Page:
Joint Replacement for Shoulder, Knee, and Hip

Joint replacement of the shoulder, knee, or hip is performed by our doctors when your joint has severe arthritis or damage. Pain in your shoulder, knee, or hip joint often

Joint replacement of the shoulder, knee, or hip is performed by our doctors when your joint has severe arthritis or damage. Pain in your shoulder, knee, or hip joint often results when the cartilage has worn away, and bone is scraping against bone. When non-surgical treatments such as medications, changes to your daily activities, and physical therapy have not reduced your pain, our doctors may suggest a complete replacement of the joint in order to resolve your pain and disability. Joint replacement may also be recommended if you experienced a fracture of the joint.

How Joint Replacement Surgery Works

During a joint replacement surgery, you will be under general anesthesia. To replace your shoulder, hip, or knee joint, our doctor resurfaces the tips of the bones in the joint. The damaged bone and cartilage is removed. An artificial joint ball and socket are placed into the socket. The artificial ball and socket are attached to healthy bone, which will integrate grow and hold the new materials into place. Most joint replacement surgery can be performed with minimally invasive techniques in order to minimize the size of the incisions and scarring. This allows you to enjoy a faster recovery time.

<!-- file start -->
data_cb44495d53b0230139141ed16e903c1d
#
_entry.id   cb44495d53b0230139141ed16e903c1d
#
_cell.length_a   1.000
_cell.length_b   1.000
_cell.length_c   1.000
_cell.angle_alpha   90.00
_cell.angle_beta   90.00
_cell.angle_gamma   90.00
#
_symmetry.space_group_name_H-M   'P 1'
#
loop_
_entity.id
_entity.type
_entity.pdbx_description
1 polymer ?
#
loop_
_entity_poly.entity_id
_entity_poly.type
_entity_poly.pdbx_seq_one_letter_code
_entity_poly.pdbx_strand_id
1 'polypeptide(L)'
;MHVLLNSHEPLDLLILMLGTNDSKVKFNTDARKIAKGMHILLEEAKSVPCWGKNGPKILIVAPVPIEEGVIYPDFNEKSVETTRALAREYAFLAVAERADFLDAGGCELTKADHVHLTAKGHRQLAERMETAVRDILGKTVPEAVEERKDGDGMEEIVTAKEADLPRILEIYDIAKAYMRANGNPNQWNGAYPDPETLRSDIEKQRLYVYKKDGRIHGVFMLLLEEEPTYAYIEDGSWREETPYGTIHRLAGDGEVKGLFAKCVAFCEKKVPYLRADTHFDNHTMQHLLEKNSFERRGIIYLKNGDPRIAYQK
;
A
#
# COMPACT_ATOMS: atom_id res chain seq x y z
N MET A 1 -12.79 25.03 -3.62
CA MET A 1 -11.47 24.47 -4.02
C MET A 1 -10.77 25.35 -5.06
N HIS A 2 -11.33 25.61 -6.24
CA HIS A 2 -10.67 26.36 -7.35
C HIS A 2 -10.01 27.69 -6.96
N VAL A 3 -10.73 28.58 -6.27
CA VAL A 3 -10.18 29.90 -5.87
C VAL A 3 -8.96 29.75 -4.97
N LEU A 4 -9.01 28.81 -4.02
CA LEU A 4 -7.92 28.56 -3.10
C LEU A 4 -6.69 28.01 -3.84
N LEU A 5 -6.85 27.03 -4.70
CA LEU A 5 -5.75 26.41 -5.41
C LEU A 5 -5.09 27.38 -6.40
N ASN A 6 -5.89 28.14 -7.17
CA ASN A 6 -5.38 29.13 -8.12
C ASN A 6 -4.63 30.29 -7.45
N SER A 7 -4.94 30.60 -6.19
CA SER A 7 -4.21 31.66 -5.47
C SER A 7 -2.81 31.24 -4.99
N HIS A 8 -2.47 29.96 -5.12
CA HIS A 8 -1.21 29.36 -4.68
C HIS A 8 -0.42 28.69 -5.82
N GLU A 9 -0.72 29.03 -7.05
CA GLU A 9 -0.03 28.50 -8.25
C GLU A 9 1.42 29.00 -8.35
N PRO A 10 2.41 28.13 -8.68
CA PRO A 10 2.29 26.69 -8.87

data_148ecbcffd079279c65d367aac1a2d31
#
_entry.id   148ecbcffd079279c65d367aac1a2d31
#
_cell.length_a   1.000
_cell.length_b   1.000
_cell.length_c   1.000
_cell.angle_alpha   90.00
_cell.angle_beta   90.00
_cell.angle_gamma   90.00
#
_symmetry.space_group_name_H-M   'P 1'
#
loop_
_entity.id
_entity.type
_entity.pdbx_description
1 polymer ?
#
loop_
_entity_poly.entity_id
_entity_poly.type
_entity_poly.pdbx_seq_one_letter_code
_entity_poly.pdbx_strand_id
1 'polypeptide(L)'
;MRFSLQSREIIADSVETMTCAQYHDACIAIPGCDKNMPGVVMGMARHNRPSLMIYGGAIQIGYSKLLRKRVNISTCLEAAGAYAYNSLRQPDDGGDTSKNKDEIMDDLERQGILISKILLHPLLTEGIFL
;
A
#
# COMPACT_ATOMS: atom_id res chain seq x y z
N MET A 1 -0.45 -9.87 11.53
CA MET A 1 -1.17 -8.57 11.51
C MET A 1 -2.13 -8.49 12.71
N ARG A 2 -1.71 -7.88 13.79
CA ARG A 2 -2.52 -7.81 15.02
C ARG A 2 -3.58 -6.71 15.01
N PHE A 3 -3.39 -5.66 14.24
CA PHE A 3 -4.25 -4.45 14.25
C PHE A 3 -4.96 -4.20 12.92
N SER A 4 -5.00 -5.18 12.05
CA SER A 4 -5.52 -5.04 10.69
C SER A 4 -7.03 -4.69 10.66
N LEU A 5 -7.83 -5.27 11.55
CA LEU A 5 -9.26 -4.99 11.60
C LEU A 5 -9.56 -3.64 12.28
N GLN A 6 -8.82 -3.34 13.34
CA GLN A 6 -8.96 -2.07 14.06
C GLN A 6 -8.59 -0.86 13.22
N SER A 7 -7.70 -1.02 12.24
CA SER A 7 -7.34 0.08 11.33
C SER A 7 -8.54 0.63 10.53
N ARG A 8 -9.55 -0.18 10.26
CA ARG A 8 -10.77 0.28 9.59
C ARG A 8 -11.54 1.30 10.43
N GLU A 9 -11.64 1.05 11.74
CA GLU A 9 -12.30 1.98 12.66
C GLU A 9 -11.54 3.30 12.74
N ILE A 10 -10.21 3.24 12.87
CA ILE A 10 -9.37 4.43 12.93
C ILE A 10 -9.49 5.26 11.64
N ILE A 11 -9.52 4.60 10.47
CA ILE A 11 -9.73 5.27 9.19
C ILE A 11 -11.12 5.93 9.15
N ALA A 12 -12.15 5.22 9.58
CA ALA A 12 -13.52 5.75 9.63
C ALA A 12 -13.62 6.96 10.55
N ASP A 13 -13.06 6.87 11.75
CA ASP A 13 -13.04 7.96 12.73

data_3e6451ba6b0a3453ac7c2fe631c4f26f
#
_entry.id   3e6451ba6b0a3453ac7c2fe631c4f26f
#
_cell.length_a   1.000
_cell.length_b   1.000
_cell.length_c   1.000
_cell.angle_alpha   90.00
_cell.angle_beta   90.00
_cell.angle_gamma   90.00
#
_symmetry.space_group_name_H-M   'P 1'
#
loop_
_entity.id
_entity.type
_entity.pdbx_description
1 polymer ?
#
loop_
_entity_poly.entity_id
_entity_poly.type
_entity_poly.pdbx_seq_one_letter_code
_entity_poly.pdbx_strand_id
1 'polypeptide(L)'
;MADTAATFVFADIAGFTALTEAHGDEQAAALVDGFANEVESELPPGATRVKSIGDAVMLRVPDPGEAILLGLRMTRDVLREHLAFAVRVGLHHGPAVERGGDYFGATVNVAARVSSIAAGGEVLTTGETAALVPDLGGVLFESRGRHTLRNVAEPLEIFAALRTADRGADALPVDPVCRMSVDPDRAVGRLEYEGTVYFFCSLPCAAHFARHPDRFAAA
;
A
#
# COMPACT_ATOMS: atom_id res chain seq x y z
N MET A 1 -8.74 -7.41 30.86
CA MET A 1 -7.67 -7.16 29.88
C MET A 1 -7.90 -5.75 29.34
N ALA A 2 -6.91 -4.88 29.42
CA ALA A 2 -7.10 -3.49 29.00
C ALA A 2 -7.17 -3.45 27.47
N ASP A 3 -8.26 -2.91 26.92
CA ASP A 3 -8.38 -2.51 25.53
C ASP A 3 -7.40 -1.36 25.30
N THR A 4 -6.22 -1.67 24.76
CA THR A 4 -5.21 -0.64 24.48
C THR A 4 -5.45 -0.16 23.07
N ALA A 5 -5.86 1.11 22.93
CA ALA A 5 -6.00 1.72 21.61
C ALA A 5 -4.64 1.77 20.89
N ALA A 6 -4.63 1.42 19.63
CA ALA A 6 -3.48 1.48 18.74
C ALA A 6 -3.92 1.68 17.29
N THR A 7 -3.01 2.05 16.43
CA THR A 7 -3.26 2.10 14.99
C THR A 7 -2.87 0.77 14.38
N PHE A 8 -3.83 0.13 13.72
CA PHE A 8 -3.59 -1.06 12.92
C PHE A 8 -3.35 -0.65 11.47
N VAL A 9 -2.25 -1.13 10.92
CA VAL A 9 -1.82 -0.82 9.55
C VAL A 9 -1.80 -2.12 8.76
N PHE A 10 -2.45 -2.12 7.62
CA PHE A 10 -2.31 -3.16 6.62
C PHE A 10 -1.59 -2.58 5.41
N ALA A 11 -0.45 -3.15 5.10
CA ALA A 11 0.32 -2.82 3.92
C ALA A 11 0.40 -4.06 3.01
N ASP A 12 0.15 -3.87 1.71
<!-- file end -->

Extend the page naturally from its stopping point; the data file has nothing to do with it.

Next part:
Candidates

You can have a joint replacement of the shoulder, knee or hip if you have gone through all other types of treatments that our doctors have provided, and your pain has not resolved. When medications, rest, and strengthening exercises have not restored full range of motion to your joint and you still have moderate to severe chronic pain that is impacting your daily life, our doctors recommend surgery. To be considered for joint replacement surgery of the shoulder, knee, or hip, you should have two or more symptoms from a list that includes severe and persistent joint pain, stiffness, limping, muscle weakness, limited range of motion, and swelling or redness of the joint. You may also have difficulty with basic activities such as bending down to tie your shoes or lifting your arms above your head to wash your hair or get dressed.

What to Expect After Joint Replacement

After joint replacement surgery, you can expect a reduction of pain and restoration of movement. In some cases, you may need to wear a device such as a splint or brace after orthopedic surgery. After our pain management and orthopedic doctors perform a joint replacement surgery on your shoulder, hip, or knee, you will have physical therapy in order to strengthen the joint. Physical therapy will last for a few months. During your sessions with the physical therapist, you will learn strengthening and range of motion exercises. As your joint grows stronger, you may be given some exercises to do at home with resistance bands.